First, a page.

Robert Smalls (Appleton’s)
SMALLS, Robert, member of congress, b. in Beaufort, S. C., 5 April. 1839. Being a slave, he was debarred from attending school, and was altogether self-educated He removed to Charleston in 1851, worked at the riggers trade, afterward led a seafaring life, and in 1861 was employed as a pilot on “The Planter,” a steamer that plied In Charleston harbor as a transport. In May, 1862, he took this vessel over Charleston bar, and delivered her to the commander of the U. S. blockading squadron. After serving for some time as pilot in the U. S. navy, he was promoted captain for gallant and meritorious conduct, 1 Dec., 1863, and placed in command of “The Planter,” serving until she was put out of commission in 1866. He returned to Beaufort after the war, was a member of the State constitutional convention in 1868, was elected a member of the state house of representatives the same year, and of the state senate in 1870, and was re-elected in 1872. He was elected to the 44th congress from South Carolina, has been re- elected to every succeeding congress except the 46th, for which he was defeated, and served, with this exception, from 6 Dec., 1875, till 1888. He has been major-general of state troops.
James Grant Wilson and John Fiske, eds., “Smalls, Robert,” Appleton’s Cyclopaedia of American Biography (New York: D. Appleton and Company, 1888), 5: 553-554.
Robert Smalls (Congressional Biographical Directory)
SMALLS, Robert, a Representative from South Carolina; born in Beaufort, S.C., April 5, 1839; moved to Charleston, S.C., in 1851; appointed pilot in the United States Navy and served throughout the Civil War; member of the State constitutional convention in 1868; served in the State house of representatives, 1868-1870; member of the State senate 1870-1874; delegate to the Republican National Convention in 1872 and 1876; elected as a Republican to the Forty-fourth and Forty-fifth Congresses (March 4, 1875-March 3, 1879); unsuccessful candidate for reelection in 1878 to the Forty-sixth Congress; successfully contested the election of George D. Tillman to the Forty-seventh Congress and served from July 19, 1882, to March 3, 1883; unsuccessful candidate for reelection in 1882; elected to the Forty-eighth Congress to fill the vacancy caused by the death of Edmund W.M. Mackey; reelected to the Forty-ninth Congress and served from March 18, 1884, to March 3, 1887; unsuccessful for reelection in 1886 to the Fiftieth Congress; collector of the port of Beaufort, S.C., 1897-1913; died in Beaufort, S.C., February 22, 1915; interment in the Tabernacle Baptist Church Cemetery.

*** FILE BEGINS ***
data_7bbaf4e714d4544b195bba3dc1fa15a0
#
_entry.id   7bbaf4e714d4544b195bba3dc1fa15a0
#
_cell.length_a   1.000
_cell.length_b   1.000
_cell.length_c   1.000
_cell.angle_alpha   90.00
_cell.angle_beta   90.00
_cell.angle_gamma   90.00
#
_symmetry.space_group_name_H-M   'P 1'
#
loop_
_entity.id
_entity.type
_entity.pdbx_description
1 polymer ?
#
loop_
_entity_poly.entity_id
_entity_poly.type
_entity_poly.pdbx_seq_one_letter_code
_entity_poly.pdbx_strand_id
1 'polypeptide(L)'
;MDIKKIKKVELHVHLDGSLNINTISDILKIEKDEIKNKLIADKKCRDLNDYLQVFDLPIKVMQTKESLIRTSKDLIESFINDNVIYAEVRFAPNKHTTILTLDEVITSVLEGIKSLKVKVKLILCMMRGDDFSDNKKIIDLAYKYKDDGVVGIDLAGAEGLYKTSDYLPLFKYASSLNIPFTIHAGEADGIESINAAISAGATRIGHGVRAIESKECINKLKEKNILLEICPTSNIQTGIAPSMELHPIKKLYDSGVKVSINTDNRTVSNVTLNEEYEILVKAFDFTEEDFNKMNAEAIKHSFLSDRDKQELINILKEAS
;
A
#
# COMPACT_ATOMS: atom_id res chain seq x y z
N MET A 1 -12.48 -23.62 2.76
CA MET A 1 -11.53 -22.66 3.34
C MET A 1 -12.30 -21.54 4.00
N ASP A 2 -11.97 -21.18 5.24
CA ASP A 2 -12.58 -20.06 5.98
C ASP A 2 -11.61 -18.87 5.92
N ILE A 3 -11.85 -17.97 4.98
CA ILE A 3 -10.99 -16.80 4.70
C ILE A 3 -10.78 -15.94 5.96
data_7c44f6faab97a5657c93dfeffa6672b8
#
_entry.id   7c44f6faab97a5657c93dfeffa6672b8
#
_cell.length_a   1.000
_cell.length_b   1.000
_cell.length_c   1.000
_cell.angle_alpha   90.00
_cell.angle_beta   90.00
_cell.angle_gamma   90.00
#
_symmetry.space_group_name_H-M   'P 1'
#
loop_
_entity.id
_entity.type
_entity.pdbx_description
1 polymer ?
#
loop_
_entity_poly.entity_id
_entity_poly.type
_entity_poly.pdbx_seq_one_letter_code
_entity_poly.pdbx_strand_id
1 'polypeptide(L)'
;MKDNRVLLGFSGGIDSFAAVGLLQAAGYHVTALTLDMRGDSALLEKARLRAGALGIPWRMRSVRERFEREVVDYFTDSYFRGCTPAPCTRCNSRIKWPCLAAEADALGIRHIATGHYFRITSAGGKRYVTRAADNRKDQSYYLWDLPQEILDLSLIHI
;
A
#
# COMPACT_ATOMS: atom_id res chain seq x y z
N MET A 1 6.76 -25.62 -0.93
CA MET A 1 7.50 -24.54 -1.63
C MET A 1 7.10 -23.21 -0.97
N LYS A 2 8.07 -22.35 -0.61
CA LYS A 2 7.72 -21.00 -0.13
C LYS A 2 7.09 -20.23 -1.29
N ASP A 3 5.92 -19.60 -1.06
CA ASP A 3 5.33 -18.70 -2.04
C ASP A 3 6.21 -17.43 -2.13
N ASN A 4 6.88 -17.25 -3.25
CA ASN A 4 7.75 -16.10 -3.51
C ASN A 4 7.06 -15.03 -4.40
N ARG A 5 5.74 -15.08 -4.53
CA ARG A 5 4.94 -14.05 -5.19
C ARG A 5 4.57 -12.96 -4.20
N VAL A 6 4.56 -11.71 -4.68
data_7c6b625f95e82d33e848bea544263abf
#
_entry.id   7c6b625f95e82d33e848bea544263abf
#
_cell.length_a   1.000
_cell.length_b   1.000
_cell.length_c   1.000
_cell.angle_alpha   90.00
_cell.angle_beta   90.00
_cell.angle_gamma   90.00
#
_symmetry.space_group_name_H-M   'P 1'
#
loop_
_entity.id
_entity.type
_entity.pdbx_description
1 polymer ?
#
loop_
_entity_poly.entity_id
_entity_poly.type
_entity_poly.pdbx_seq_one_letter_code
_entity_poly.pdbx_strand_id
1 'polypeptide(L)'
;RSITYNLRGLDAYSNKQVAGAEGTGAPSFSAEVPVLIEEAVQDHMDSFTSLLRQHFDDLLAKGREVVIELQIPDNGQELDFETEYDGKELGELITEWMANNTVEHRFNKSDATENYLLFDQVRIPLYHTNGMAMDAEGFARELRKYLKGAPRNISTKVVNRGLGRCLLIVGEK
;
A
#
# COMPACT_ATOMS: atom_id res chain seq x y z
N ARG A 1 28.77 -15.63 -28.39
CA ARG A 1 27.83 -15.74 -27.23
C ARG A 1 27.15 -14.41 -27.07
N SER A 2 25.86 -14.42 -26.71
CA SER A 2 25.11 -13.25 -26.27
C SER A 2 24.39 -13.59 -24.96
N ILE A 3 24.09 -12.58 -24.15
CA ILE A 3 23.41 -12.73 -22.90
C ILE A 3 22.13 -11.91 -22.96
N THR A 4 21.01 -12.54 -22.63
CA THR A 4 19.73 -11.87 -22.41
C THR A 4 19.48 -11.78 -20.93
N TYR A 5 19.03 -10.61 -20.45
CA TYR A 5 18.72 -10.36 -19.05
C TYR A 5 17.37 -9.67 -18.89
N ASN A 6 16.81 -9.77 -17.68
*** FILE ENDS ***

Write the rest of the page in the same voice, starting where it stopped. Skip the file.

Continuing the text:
“Smalls, Robert,” Biographical Directory of the United States Congress, 1774 to Present, http://bioguide.congress.gov/scripts/biodisplay.pl?index=S000502.
Robert Smalls (American National Biography)
In 1861 Smalls began working as a deckhand on the Planter, a steamer that operated out of Charleston Harbor. By 1862 he was the craft's pilot…When he learned of the Federal occupation of Beaufort, Smalls determined with several other slave sailors to guide the Planter to Union waters. Secretly loading their families on board, the men rushed the vessel out of Charleston Harbor under cover of darkness and surrendered it to the U.S. Navy…Smalls entered politics as a delegate to South Carolina's constitutional convention of 1868 and in the same year won election as a Republican to the state's general assembly. He served in that body until 1875, first as a representative and later as a state senator. In 1874 Smalls was elected congressman from South Carolina's Fifth District, which included Beaufort…Effectively excluded from local politics by the Democrats' electoral fraud and the state's disfranchisement of African Americans in 1895, Smalls remained active in the Republican party at the national level. Those contacts gained him appointment as collector of customs for the Port of Beaufort in 1889, a post he lost with the Democratic national victory of 1892. He regained the office in 1898 with the return of a national Republican administration. He served until 1913, despite growing lily-white sentiment in the Republican party and the difficulties of discharging his duties in now-segregated Beaufort…Smalls died there, disillusioned by the reversal of the African-American political gains for which he had worked in Reconstruction.